David "Happy" Williams blends Jazz and Pan



The joint was jumpin’ last weekend (10-12 October), as the Lincoln Center welcomed jazz virtuoso David “Happy” Williams and the J’Ouvert Band.


The performance was a seamless blend of classic jazz with the scintillating sounds of Trinidad’s steel pan.  The renowned bass violinist lived up to his nickname as he playfully lead his audience on a musical excursion to the Caribbean.


The show was part of the Lincoln Center’s season-long celebration of “the year of the drum,” concert series.


For those who attended, it was clear that after over four decades in the business, Williams still enjoys weaving melodic webs of sheer bliss.  “How could you not when you're dealing with music this sweet” said Williams gleefully, during a recent interview.


Williams, the son of legendary jazz singer and world renowned jazz bassist, John “Buddy” Williams, studied the violin at the ripe young age of six, before playing the upright bass at age 12.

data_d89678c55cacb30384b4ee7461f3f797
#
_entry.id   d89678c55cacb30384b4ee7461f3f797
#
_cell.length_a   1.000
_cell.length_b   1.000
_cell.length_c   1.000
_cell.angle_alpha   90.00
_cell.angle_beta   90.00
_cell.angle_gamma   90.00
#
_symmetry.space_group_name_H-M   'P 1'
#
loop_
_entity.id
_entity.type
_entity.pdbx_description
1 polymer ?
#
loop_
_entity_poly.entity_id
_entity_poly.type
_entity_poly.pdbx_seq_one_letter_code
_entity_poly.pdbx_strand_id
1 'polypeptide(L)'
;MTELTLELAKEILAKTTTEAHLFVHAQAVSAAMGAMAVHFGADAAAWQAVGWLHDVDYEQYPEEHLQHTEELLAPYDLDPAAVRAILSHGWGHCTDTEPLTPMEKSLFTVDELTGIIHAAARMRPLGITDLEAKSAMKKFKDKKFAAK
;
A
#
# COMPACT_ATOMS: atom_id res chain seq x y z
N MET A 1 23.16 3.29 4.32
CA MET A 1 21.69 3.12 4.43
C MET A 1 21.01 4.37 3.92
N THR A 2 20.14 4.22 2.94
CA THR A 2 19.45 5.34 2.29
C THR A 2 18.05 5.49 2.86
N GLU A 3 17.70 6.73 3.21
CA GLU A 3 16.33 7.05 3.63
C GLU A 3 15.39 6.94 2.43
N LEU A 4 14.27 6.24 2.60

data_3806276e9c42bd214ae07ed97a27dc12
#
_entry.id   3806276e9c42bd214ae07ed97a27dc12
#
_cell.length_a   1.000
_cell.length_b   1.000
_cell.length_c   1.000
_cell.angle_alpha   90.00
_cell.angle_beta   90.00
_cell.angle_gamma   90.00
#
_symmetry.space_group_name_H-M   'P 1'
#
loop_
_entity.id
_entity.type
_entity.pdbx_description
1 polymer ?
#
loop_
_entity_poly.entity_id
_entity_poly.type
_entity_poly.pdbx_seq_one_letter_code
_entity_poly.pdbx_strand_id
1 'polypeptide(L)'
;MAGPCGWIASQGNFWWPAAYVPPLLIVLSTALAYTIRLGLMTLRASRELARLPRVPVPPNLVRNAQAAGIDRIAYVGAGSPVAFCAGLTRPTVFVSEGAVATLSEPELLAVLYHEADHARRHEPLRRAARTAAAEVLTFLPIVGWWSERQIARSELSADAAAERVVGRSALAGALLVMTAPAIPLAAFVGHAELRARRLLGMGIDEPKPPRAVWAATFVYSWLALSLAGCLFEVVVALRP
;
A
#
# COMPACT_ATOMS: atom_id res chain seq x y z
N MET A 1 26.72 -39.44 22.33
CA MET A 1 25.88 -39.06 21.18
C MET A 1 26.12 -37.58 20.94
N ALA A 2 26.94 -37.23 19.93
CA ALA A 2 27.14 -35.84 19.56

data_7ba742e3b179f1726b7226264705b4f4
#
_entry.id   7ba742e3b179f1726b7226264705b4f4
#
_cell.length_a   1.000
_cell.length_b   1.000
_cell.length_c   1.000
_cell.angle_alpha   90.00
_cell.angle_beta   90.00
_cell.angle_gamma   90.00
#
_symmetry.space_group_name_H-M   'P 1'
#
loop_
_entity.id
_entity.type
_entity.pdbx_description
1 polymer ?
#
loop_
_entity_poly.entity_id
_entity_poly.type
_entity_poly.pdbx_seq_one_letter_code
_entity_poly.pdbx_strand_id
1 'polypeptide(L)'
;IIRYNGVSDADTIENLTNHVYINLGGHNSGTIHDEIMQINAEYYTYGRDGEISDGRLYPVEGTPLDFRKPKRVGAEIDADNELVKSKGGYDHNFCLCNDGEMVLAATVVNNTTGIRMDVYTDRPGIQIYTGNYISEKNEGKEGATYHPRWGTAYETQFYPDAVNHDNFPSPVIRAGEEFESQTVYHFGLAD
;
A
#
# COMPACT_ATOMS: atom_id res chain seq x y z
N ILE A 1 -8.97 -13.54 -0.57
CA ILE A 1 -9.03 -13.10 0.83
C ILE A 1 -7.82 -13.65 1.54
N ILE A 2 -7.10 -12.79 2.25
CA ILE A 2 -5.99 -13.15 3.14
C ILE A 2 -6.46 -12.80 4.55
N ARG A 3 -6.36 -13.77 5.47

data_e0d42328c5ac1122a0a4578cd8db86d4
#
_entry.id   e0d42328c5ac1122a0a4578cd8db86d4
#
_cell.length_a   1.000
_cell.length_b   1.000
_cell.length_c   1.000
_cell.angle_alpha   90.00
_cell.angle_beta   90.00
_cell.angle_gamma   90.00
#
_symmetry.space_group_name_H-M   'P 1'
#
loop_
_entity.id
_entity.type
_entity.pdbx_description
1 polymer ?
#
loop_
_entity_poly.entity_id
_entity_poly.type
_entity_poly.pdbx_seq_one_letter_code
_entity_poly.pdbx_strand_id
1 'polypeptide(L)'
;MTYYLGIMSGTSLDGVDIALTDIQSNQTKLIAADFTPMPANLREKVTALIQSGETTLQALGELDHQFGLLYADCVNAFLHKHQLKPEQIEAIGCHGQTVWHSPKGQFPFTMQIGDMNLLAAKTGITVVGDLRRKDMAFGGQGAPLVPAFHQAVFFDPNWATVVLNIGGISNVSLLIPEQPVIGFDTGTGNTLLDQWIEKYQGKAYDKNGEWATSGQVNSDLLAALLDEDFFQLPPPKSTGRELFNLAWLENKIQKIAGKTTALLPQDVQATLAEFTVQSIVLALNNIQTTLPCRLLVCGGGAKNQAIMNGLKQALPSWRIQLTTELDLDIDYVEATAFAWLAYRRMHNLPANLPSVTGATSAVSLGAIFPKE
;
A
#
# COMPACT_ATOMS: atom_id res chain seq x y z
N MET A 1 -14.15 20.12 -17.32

For Williams, music was not merely a source of entertainment; it defined a way of life that helped to mold the artist he is today.  “My home was almost like a school for me.” said Williams.  “My sister was a pianist, so there was always music going on in the home.”


Although he got a few pointers from his father, it was under the tutelage of Arthur Carroll, where he gained mastery over the bass violin. His Moroccan inspired solo, which enraptured his audience last Friday serves as prime evidence.


However, Williams is quick to point out that the road to mastery had its share of bumps.  “The violin is a difficult instrument to get a perfect sound,” said Williams.  “If your inclination is slightly off the sound can be very disturbing.”


Studying at the London College of Music since 1962 and receiving private lessons from jazz icon, Ron Carter, Williams was able to confidently step onto the musical world stage, and his life has never been the same since.


Williams has worked with Hugh Masekela, Ornette Coleman, Roberta Flack and Jermaine Jackson.  One of his biggest surprises was when he worked with Coleman.


“I found out how brilliant he was, I thought  he couldn’t play a straight melody before I worked with him but he was great,” said Williams of the sax abstractionist.




 You can E-mail the writer at  AdikaButler@yahoo.com









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Last modified: October 21, 2002